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Number of Somalis displaced in current wave of violence nears 120,000
News Stories, 9 June 2009
GENEVA, June 9 (UNHCR) – The UN refugee agency on Tuesday condemned the victimization of Somali civilians in Mogadishu after a weekend spike in the fighting in the capital sent thousands more people fleeing the city. This latest exodus pushed the number of displaced from the capital past the 100,000-mark to 117,000 since street battles erupted on May 8.
"UNHCR is gravely concerned about the violence and the fact that it is further aggravating an already desperate humanitarian situation on the ground," UNHCR spokesman William Spindler told journalists in Geneva on Tuesday.
The fighting between government forces and the opposition Al-Shabaab and Hisb-ul-Islam groups in several north-west areas of Mogadishu left more than 200 people dead over the past month, mostly civilians, with hundreds of injured in local hospitals.
"The manner in which civilians are being victimized by this conflict is unacceptable. Parties to the conflict in Mogadishu are fighting with no regard for the safety of civilians in clear violation of international humanitarian and human rights principles," Spindler said. "UNHCR is appealing to the belligerents to guarantee the safety and security of the civilian population."
In Nairobi, UNHCR's Representative to Somalia Guillermo Bettocchi also urged the rival forces to respect the rights of civilians. "The suffering civilians are going through is unacceptable. All warring parties in this conflict should be reminded of their obligations under international humanitarian and human rights law to protect civilians, to refrain from indiscriminate attacks on civilians and to limit their attacks to military targets," he said.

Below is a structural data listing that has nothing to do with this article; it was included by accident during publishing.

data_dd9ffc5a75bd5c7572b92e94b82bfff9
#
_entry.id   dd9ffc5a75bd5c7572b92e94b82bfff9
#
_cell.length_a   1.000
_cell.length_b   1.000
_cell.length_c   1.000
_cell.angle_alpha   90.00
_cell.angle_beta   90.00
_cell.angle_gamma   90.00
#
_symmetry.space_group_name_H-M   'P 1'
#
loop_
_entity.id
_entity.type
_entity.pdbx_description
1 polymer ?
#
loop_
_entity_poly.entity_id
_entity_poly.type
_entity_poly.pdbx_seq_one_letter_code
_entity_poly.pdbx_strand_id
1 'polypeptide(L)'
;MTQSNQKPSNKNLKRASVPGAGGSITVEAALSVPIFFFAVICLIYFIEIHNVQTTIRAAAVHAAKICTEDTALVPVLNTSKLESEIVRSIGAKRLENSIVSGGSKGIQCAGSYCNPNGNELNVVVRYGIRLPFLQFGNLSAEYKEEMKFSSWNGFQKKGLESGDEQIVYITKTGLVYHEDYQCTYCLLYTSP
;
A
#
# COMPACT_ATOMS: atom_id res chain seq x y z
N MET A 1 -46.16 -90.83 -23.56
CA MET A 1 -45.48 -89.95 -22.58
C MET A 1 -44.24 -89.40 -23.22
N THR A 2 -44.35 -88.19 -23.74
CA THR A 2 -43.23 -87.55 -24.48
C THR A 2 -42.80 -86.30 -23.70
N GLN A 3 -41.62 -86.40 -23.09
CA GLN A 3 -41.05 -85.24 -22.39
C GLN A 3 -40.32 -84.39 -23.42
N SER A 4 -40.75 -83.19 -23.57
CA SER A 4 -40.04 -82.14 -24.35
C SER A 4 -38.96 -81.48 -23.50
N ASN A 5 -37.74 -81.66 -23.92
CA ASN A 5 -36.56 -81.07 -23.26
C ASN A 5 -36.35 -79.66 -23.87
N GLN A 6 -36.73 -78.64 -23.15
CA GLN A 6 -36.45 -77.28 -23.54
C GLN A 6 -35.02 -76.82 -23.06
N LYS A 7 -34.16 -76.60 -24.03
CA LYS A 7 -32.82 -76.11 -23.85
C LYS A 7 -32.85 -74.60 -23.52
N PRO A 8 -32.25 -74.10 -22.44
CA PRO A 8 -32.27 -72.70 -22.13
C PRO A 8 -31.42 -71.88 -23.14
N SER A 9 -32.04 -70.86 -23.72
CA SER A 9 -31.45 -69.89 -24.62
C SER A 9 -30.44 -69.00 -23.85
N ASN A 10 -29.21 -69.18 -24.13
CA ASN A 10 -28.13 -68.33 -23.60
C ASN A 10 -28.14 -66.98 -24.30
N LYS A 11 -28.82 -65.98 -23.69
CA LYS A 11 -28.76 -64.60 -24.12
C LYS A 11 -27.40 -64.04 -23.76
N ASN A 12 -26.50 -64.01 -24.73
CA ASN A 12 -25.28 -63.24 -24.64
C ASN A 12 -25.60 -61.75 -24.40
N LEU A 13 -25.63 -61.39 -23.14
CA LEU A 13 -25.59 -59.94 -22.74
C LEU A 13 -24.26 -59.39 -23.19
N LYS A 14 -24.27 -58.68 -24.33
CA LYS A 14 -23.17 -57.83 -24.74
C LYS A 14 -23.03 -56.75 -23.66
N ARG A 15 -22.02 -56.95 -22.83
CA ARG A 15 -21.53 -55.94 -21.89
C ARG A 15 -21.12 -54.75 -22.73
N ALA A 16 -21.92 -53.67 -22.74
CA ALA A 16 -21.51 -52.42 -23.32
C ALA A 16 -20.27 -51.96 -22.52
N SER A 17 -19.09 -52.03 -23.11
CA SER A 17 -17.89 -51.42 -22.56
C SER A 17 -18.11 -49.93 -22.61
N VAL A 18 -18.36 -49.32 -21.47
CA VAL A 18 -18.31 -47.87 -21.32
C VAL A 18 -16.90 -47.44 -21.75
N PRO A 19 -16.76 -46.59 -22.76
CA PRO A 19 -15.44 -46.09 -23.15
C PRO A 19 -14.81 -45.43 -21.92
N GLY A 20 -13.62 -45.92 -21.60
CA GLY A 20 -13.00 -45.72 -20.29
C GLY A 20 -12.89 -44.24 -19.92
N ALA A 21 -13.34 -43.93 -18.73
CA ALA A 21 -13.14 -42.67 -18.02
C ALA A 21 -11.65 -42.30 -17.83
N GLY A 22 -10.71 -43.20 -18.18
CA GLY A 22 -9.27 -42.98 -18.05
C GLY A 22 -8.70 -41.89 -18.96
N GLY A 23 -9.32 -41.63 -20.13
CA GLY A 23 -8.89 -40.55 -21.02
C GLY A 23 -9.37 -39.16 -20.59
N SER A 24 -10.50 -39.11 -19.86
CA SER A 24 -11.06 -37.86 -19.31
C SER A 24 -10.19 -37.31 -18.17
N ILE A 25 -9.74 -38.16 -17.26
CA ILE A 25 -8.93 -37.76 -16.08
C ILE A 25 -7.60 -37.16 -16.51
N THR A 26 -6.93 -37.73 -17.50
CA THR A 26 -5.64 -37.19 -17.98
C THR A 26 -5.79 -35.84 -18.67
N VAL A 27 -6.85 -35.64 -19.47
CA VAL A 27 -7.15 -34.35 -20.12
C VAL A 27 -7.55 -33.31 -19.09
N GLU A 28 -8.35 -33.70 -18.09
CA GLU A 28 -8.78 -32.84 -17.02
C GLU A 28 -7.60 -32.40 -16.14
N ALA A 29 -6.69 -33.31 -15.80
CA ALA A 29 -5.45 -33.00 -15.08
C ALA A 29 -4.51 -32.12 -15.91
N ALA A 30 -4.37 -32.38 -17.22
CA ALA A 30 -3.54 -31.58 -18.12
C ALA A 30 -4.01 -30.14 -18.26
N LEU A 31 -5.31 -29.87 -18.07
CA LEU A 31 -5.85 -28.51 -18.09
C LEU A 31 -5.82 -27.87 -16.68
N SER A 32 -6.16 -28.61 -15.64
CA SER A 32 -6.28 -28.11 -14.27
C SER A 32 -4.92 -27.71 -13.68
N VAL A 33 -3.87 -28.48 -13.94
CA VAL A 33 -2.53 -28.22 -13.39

The majority of the displaced are women and children, many fleeing with very few belongings, and having to endure extremely difficult circumstances. Women are particularly vulnerable. There are reports of rape and sexual exploitation during their flight and in places of refuge. These risks are exacerbated by the limited humanitarian assistance available.
A 21-year-old woman, carrying her baby in her arms after fleeing Mogadishu by bus, told staff from one of UNHCR's local partners that her husband had been killed in the latest fighting and she wanted to make her way across the Gulf of Aden to Yemen. "I didn't give money to the bus driver, but he used my body," she alleged, while adding: "I will never come back to Somalia."
Reports received from local NGO partners supporting a hospital in Mogadishu's Dayniile neighbourhood indicate that of the 218 wounded people treated in that hospital, 81 were women and children under the age of 14, including a six-month old baby.
Countless families have allegedly been separated due to the conflict. The events of May have worsened a pattern of indiscriminate violence that has seen at least 34 schools temporarily occupied by armed groups since the beginning of the year, and at least six schools raided or shelled in the last 12 months.
Reports also indicate that people desperate to flee are stuck in their homes for days without food or water, no access to basic services, waiting for a lull in the fighting to escape the city.
A hospital in the strategically important Yaaqshiid district of Mogadishu, fearing for the safety of its scarce medical staff, was forced to cease operations temporarily and thus limiting access to medical care for wounded civilians.
Due to the latest escalation, UNHCR was forced to put on hold the scheduled distribution of life-saving aid in the vicinity of a location called Kilometre 13, on the south-eastern outskirts of the Somali capital. During this phase the UN refugee agency had hoped to provide humanitarian assistance to almost 30,000 people, but the distribution was halted due to fighting between opposition groups and government forces for the control of the main road from Mogadishu to the Afgooye district.
UNHCR is leading a task force to coordinate the response and interventions of all humanitarian actors in this new emergency.